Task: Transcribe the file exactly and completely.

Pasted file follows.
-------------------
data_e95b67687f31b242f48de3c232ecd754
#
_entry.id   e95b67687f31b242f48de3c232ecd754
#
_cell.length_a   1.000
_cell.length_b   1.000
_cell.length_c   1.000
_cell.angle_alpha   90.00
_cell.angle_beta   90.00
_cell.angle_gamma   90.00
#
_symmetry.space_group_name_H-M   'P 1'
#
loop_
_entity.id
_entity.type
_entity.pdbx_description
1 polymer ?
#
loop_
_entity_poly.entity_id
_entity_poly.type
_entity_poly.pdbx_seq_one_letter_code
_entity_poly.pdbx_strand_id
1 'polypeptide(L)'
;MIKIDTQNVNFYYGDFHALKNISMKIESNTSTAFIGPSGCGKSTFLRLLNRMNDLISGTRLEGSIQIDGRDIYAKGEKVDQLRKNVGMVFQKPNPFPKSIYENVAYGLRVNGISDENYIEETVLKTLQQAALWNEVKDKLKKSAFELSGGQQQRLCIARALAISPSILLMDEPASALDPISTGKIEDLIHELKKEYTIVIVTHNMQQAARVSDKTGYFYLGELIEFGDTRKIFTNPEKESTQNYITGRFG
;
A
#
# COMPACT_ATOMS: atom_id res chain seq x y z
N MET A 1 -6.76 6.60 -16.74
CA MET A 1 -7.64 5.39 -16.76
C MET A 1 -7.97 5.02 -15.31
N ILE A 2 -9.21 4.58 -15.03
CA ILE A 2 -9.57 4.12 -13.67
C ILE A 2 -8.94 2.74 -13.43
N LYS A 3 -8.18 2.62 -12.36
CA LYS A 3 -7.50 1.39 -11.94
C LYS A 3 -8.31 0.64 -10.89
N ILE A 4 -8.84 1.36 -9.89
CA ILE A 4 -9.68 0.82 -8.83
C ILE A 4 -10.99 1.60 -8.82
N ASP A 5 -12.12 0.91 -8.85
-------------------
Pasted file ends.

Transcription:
data_e95b67687f31b242f48de3c232ecd754
#
_entry.id   e95b67687f31b242f48de3c232ecd754
#
_cell.length_a   1.000
_cell.length_b   1.000
_cell.length_c   1.000
_cell.angle_alpha   90.00
_cell.angle_beta   90.00
_cell.angle_gamma   90.00
#
_symmetry.space_group_name_H-M   'P 1'
#
loop_
_entity.id
_entity.type
_entity.pdbx_description
1 polymer ?
#
loop_
_entity_poly.entity_id
_entity_poly.type
_entity_poly.pdbx_seq_one_letter_code
_entity_poly.pdbx_strand_id
1 'polypeptide(L)'
;MIKIDTQNVNFYYGDFHALKNISMKIESNTSTAFIGPSGCGKSTFLRLLNRMNDLISGTRLEGSIQIDGRDIYAKGEKVDQLRKNVGMVFQKPNPFPKSIYENVAYGLRVNGISDENYIEETVLKTLQQAALWNEVKDKLKKSAFELSGGQQQRLCIARALAISPSILLMDEPASALDPISTGKIEDLIHELKKEYTIVIVTHNMQQAARVSDKTGYFYLGELIEFGDTRKIFTNPEKESTQNYITGRFG
;
A
#
# COMPACT_ATOMS: atom_id res chain seq x y z
N MET A 1 -6.76 6.60 -16.74
CA MET A 1 -7.64 5.39 -16.76
C MET A 1 -7.97 5.02 -15.31
N ILE A 2 -9.21 4.58 -15.03
CA ILE A 2 -9.57 4.12 -13.67
C ILE A 2 -8.94 2.74 -13.43
N LYS A 3 -8.18 2.62 -12.36
CA LYS A 3 -7.50 1.39 -11.94
C LYS A 3 -8.31 0.64 -10.89
N ILE A 4 -8.84 1.36 -9.89
CA ILE A 4 -9.68 0.82 -8.83
C ILE A 4 -10.99 1.60 -8.82
N ASP A 5 -12.12 0.91 -8.85